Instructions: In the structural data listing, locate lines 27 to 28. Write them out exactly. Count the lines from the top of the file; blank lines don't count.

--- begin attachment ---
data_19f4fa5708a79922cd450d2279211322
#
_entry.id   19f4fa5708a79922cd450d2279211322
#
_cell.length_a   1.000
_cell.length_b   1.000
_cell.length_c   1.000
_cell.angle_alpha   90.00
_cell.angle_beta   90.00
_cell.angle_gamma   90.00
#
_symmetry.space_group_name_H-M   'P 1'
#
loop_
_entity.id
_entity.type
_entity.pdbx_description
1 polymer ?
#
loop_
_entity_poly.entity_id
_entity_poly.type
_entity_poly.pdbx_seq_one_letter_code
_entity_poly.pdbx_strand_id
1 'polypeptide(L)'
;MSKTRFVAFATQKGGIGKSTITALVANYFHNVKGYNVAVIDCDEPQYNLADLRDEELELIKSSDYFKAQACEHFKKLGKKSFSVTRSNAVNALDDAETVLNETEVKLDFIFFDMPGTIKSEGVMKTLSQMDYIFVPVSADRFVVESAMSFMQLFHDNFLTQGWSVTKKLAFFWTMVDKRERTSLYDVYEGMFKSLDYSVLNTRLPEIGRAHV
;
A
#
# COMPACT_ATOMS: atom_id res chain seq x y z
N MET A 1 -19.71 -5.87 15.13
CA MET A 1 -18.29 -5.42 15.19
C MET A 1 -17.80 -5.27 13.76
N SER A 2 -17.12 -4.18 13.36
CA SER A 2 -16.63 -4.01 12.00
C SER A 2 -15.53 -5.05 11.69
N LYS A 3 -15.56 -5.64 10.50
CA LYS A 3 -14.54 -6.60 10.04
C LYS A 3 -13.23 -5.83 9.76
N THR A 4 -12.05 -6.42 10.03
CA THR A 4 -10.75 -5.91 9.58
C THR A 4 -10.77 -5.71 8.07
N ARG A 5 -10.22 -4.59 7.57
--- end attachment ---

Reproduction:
;
A